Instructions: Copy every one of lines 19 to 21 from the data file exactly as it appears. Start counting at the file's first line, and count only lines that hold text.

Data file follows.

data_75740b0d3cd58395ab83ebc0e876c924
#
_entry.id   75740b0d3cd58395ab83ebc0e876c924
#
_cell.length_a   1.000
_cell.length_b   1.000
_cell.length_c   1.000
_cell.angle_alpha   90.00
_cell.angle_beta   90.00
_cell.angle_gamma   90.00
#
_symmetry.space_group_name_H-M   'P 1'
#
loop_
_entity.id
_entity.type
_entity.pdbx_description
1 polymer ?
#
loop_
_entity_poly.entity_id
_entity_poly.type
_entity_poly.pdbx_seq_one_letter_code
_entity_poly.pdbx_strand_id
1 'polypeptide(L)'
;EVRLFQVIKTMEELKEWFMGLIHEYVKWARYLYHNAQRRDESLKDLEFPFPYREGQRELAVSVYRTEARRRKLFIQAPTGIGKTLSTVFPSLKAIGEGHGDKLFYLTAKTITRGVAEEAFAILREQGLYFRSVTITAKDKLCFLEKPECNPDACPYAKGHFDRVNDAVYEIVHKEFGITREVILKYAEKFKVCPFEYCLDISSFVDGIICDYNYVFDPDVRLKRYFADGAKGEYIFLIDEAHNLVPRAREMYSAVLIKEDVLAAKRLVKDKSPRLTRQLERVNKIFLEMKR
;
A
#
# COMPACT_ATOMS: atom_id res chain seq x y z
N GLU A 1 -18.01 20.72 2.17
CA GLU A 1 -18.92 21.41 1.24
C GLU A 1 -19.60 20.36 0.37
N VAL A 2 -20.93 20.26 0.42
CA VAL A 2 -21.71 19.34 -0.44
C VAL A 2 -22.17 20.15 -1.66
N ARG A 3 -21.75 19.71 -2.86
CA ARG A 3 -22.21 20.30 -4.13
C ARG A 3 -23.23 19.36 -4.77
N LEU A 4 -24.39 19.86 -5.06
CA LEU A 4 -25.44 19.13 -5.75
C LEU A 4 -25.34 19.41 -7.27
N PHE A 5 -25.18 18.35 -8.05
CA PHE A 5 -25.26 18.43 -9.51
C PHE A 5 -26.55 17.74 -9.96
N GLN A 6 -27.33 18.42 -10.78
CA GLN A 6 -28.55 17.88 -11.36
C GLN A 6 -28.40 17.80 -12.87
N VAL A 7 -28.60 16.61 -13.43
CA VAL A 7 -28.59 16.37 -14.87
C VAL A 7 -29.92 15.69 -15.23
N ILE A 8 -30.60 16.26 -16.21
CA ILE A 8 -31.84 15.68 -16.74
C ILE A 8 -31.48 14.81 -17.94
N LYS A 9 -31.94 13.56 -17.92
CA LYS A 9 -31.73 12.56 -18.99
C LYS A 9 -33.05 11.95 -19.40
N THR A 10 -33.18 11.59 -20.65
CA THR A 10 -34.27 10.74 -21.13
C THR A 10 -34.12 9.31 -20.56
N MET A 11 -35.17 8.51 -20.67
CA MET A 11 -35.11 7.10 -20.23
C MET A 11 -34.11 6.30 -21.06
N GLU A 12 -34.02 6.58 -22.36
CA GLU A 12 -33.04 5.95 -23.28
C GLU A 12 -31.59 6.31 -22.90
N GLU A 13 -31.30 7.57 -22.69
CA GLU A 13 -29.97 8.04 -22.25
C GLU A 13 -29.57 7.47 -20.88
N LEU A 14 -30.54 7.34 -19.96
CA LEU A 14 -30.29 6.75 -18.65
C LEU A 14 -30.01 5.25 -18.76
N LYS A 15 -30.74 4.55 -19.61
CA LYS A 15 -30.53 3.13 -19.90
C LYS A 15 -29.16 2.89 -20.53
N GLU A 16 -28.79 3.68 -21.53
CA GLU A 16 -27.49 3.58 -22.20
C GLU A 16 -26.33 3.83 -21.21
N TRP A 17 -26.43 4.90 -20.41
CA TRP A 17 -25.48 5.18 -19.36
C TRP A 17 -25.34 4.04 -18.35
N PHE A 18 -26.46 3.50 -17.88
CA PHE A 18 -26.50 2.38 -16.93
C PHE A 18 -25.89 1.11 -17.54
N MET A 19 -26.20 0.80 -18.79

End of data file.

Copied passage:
#
loop_
_entity_poly.entity_id